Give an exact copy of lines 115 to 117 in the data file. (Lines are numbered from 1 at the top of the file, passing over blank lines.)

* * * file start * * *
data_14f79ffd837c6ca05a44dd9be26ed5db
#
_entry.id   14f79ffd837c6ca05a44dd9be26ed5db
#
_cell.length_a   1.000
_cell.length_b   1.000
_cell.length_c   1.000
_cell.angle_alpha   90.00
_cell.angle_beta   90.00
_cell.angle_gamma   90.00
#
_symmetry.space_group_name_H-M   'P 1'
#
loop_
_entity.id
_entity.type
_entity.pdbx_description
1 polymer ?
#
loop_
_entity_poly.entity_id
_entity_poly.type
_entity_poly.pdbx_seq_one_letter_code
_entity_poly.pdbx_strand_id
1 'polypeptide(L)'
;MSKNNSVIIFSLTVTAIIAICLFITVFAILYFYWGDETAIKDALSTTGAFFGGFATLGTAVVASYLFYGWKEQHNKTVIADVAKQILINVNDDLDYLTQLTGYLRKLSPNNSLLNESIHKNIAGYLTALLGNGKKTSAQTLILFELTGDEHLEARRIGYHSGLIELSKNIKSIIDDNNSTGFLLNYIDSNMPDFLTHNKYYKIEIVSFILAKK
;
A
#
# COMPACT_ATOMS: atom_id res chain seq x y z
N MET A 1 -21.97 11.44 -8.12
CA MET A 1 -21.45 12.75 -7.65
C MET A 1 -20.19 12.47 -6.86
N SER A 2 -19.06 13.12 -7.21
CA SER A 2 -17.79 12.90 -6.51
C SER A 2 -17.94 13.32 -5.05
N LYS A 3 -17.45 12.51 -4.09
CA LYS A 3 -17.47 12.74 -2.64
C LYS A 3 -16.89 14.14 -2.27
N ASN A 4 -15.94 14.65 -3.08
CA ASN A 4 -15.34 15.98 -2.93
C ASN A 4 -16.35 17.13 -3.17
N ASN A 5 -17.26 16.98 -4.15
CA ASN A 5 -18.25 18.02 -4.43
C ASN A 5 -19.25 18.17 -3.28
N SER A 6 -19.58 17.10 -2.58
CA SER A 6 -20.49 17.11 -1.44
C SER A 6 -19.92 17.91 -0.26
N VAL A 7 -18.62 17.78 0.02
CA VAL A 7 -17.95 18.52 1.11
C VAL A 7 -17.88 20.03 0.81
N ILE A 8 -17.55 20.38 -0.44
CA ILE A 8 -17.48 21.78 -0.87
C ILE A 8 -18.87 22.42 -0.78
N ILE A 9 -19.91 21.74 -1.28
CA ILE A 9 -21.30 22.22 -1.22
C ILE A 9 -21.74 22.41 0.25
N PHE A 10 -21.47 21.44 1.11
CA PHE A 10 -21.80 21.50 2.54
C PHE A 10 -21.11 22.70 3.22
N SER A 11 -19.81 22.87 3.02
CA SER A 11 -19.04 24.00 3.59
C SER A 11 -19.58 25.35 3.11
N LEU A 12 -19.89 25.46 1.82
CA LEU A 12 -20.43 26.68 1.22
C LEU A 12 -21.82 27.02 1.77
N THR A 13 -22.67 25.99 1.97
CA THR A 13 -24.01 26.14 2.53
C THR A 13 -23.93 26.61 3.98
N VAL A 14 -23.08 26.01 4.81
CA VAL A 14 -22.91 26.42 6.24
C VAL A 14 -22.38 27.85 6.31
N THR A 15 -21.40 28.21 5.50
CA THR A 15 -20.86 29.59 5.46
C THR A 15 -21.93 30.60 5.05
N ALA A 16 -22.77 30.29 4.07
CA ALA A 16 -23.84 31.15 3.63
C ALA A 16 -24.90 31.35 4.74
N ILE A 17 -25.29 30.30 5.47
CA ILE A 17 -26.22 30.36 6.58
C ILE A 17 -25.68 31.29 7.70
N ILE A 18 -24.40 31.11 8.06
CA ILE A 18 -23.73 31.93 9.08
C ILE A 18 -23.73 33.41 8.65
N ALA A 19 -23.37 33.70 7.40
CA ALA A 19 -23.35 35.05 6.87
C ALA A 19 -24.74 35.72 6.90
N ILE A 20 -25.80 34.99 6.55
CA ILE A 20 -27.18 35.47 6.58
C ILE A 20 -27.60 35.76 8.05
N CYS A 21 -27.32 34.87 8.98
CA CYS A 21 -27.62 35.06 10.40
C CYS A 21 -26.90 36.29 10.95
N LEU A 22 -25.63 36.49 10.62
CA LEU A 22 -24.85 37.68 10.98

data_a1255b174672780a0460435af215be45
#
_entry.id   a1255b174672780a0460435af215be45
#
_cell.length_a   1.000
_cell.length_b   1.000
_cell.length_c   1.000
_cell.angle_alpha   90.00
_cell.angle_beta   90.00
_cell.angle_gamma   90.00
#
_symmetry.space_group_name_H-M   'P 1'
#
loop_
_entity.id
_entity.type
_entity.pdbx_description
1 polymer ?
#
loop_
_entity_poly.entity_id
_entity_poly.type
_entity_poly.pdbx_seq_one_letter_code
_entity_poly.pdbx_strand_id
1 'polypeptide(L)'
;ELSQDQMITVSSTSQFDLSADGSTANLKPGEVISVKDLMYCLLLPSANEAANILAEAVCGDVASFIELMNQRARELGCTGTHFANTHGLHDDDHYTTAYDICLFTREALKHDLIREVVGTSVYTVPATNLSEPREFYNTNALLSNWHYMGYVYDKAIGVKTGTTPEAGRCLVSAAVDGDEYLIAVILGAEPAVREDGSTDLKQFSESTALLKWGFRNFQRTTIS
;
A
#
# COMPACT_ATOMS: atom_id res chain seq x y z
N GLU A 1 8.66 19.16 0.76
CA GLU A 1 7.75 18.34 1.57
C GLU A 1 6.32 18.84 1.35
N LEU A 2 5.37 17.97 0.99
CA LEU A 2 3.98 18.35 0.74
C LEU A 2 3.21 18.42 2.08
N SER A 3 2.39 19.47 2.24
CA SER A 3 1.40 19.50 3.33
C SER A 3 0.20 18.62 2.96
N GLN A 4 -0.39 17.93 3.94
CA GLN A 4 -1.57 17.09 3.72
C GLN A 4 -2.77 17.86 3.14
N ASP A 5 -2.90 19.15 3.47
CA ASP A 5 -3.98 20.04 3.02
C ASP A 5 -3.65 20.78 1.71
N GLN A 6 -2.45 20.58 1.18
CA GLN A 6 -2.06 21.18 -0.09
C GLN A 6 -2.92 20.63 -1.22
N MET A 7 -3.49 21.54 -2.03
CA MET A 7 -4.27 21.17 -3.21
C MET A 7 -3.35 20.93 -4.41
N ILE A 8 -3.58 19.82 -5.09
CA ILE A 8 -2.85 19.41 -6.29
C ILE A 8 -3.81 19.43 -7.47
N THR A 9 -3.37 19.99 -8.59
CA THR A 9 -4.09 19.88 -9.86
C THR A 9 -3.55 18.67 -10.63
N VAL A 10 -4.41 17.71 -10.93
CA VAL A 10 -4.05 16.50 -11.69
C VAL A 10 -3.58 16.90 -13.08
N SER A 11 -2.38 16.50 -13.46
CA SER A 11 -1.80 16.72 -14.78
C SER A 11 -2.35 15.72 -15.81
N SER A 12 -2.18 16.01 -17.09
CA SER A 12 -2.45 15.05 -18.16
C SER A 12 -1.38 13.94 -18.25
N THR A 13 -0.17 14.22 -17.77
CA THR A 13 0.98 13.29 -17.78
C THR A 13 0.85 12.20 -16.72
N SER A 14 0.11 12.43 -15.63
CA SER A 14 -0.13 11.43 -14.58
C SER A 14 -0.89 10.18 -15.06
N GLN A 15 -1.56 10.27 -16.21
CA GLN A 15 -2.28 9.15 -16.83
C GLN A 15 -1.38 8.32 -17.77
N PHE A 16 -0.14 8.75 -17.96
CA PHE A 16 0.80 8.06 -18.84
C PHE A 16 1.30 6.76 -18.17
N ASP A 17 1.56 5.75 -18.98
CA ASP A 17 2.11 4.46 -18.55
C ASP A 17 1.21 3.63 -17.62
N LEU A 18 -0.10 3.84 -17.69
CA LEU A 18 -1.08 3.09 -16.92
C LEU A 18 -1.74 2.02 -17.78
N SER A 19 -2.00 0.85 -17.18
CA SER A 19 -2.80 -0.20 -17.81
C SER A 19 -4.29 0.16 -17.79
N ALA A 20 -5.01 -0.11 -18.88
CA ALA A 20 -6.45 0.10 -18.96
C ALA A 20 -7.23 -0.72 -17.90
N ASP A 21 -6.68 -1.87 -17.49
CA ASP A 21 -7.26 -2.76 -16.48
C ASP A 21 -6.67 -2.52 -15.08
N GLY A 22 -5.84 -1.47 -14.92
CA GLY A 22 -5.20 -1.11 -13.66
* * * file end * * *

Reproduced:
loop_
_entity_poly.entity_id
_entity_poly.type